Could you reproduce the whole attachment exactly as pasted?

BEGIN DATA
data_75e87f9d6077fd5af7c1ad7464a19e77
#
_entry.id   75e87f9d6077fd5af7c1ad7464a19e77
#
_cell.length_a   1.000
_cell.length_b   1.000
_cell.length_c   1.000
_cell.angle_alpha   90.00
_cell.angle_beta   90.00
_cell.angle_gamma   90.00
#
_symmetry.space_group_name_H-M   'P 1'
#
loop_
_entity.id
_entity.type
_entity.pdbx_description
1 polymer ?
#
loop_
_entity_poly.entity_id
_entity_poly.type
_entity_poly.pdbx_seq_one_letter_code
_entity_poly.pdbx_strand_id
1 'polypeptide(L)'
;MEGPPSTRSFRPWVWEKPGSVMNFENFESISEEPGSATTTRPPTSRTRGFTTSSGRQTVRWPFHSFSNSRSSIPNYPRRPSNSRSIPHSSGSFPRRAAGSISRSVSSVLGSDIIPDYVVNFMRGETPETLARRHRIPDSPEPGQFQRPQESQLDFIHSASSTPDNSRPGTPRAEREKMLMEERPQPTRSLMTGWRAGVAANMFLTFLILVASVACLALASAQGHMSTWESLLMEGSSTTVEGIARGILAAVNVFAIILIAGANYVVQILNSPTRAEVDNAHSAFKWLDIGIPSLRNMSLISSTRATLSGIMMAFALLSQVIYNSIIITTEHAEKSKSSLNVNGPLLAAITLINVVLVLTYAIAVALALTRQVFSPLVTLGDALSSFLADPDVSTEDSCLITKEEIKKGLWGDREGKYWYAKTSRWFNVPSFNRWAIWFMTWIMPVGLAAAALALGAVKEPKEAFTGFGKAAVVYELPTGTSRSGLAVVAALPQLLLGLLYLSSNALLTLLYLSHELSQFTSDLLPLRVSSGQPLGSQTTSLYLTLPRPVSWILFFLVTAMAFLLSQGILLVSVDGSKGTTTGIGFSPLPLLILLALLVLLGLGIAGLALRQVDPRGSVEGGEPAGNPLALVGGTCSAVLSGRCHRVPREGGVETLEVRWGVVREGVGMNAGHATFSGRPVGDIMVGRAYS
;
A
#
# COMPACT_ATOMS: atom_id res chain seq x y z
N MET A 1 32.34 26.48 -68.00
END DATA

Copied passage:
data_75e87f9d6077fd5af7c1ad7464a19e77
#
_entry.id   75e87f9d6077fd5af7c1ad7464a19e77
#
_cell.length_a   1.000
_cell.length_b   1.000
_cell.length_c   1.000
_cell.angle_alpha   90.00
_cell.angle_beta   90.00
_cell.angle_gamma   90.00
#
_symmetry.space_group_name_H-M   'P 1'
#
loop_
_entity.id
_entity.type
_entity.pdbx_description
1 polymer ?
#
loop_
_entity_poly.entity_id
_entity_poly.type
_entity_poly.pdbx_seq_one_letter_code
_entity_poly.pdbx_strand_id
1 'polypeptide(L)'
;MEGPPSTRSFRPWVWEKPGSVMNFENFESISEEPGSATTTRPPTSRTRGFTTSSGRQTVRWPFHSFSNSRSSIPNYPRRPSNSRSIPHSSGSFPRRAAGSISRSVSSVLGSDIIPDYVVNFMRGETPETLARRHRIPDSPEPGQFQRPQESQLDFIHSASSTPDNSRPGTPRAEREKMLMEERPQPTRSLMTGWRAGVAANMFLTFLILVASVACLALASAQGHMSTWESLLMEGSSTTVEGIARGILAAVNVFAIILIAGANYVVQILNSPTRAEVDNAHSAFKWLDIGIPSLRNMSLISSTRATLSGIMMAFALLSQVIYNSIIITTEHAEKSKSSLNVNGPLLAAITLINVVLVLTYAIAVALALTRQVFSPLVTLGDALSSFLADPDVSTEDSCLITKEEIKKGLWGDREGKYWYAKTSRWFNVPSFNRWAIWFMTWIMPVGLAAAALALGAVKEPKEAFTGFGKAAVVYELPTGTSRSGLAVVAALPQLLLGLLYLSSNALLTLLYLSHELSQFTSDLLPLRVSSGQPLGSQTTSLYLTLPRPVSWILFFLVTAMAFLLSQGILLVSVDGSKGTTTGIGFSPLPLLILLALLVLLGLGIAGLALRQVDPRGSVEGGEPAGNPLALVGGTCSAVLSGRCHRVPREGGVETLEVRWGVVREGVGMNAGHATFSGRPVGDIMVGRAYS
;
A
#
# COMPACT_ATOMS: atom_id res chain seq x y z
N MET A 1 32.34 26.48 -68.00